Is the publication of these "books" solely the responsibility of Lambert Academic Publishing and their ilk? (author mills, vanity presses, call them what you will) Are these authors all unwitting victims? I think the answer is no. Many new authors starting out on an academic career are desperate to get published, but "publishing" an unaltered thesis with a print-on-demand publisher without making clear that the "book" is a copy of the thesis is, in my opinion, an attempt to gain unearned academic credit for no additional work. I do not think that charging people $97 on Amazon to read a repackaged thesis is reasonable. I believe that many who buy these books will think that they are buying a published book and not an unedited thesis, and they will be misled and angry.

If you only want your thesis to be made available to more readers, there are many acceptable self-publishing and/or open access options. If you want to get academic credit beyond the qualification gained from publishing the thesis then there is no short cut: you need to publish with peer-reviewed journals or book publishers. See for example Resta et al. Publishing a Master’s Thesis: A Guide for Novice Authors. J Genet Couns. 2010 June; 19(3): 217–227  (free to access).

Find a reputable publisher and do not simply copy your thesis word-for-word - otherwise, don't be surprised to see your own academic reputation suffer.

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Update, March 2014:


Lambert Academic Press continue to offer their "services" under a number of different names - Scholars' Press, Omniscriptum, GlobeEdit, the Spanish-language Editorial Académica Española (EAE) and Publicia, the Italian-language Edizioni Accademiche Italiane (EAI), the German-language Akademikerverlag, Südwestdeutscher Verlag für Hochschulschriften, and Saarbrücker Verlag für Rechtswissenschaften, the French-language Éditions Universitaires Européennes and Presses Académiques Francophones, Palmarium Academic Publishing, the Polish-language Wydawnictwo Bezkresy Wiedzy - and unwary authors continue to "publish" with them, but this blog post and others like it at least serve to warn some academics of the nature of their business. One of the latest is the delightfully titled "Please do not publish my thesis" by Eva Amsen, aka easternblot.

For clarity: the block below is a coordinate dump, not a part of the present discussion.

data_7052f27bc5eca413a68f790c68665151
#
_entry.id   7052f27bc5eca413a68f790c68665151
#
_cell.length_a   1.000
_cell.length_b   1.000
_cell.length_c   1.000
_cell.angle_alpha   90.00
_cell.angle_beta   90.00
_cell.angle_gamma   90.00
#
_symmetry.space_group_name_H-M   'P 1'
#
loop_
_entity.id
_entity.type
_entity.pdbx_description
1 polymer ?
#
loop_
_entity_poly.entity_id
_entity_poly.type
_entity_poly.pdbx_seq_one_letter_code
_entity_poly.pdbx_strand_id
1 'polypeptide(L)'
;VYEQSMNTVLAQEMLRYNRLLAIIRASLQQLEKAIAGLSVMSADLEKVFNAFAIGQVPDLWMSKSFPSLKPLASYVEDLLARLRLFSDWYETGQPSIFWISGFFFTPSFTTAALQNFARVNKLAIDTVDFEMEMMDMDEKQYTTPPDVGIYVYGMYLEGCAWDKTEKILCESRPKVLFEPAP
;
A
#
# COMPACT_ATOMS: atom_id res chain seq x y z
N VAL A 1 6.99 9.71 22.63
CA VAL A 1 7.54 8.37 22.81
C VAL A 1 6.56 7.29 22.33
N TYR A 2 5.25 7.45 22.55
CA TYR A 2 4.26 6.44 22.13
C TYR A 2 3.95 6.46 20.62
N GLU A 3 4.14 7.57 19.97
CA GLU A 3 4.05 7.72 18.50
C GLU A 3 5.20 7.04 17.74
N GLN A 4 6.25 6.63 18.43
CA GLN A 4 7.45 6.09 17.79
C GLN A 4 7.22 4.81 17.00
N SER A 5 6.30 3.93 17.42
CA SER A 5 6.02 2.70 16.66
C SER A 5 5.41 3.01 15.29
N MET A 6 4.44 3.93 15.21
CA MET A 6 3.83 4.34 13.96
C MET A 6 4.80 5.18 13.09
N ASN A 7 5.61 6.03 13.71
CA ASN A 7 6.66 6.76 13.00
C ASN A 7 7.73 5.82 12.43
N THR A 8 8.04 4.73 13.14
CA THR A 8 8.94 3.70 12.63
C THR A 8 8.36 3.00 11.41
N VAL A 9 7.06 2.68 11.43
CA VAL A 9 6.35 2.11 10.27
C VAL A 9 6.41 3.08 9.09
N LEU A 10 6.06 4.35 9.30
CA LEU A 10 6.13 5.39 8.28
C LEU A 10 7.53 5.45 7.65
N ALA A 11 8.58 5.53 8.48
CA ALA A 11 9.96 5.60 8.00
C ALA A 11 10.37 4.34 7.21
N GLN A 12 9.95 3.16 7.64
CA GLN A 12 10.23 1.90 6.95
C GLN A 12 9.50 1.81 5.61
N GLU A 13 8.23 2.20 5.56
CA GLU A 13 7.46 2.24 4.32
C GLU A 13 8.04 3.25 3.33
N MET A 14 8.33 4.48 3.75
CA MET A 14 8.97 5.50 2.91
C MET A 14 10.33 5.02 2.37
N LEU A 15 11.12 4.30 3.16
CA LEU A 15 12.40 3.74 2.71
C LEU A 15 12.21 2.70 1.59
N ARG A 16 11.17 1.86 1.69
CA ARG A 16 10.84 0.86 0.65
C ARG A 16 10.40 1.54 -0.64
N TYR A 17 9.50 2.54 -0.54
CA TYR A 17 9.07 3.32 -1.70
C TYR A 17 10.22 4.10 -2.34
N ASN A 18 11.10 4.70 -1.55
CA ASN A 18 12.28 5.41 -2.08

I was interviewed earlier this year by a journalist, Joseph Stromberg, based on this post.

"plenty of people consider the company’s strategy predatory—and in his research, Hodgkinson uncovered a curious pattern that lends credence to this" 
As well as interviewing me and Thorsten Ohm, the CEO of VDM, Joseph 'took one for the team' and "published" his own thesis with LAP, discovering in the process that LAP do a hard sell on their new authors to try to make them purchase copies, something I believe is a new angle on their business model.

"LAP Lambert’s real plan finally became clear: They make money not by selling arcane tomes to readers, but by selling the books back to their authors after they’ve already signed away the rights."
His fascinating piece, "I Sold My Undergraduate Thesis to a Print Content Farm", was published by Slate.

p.s. I noticed that Betascript, an imprint VDM uses to sell their collections of Wikipedia articles, uses the name "Lambert M. Surhone" for one of their fake editors. Someone at VDM obviously likes the name "Lambert".

9 Sep 2012

Will the real Wulfenia journal please stand up?


In mid-August, the AuthorAID mailing list came up with an intriguing case. An author asked "Can you help me? Is this journal is true or fake: "WULFENIA" http://www.wulfeniajournal.at/editorial.html".